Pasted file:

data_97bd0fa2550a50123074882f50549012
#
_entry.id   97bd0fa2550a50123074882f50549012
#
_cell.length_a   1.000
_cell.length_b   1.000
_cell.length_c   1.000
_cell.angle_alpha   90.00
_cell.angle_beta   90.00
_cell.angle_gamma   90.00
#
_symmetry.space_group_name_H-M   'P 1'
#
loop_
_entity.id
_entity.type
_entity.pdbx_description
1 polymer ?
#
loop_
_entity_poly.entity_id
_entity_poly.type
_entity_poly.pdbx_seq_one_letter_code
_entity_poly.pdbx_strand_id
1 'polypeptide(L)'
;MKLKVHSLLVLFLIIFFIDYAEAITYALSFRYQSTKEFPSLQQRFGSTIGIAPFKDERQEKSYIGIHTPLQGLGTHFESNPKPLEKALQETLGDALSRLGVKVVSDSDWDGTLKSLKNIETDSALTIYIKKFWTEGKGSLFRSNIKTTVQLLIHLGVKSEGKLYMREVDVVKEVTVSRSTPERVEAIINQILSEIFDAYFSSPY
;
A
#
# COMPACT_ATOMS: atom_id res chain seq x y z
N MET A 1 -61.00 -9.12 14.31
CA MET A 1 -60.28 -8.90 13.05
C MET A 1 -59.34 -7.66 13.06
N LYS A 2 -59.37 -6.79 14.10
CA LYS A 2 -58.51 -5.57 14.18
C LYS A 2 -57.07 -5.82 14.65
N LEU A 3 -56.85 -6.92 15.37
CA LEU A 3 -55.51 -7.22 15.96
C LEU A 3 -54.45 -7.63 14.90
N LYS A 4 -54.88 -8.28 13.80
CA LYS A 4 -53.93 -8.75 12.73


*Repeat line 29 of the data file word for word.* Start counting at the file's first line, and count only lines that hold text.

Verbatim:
#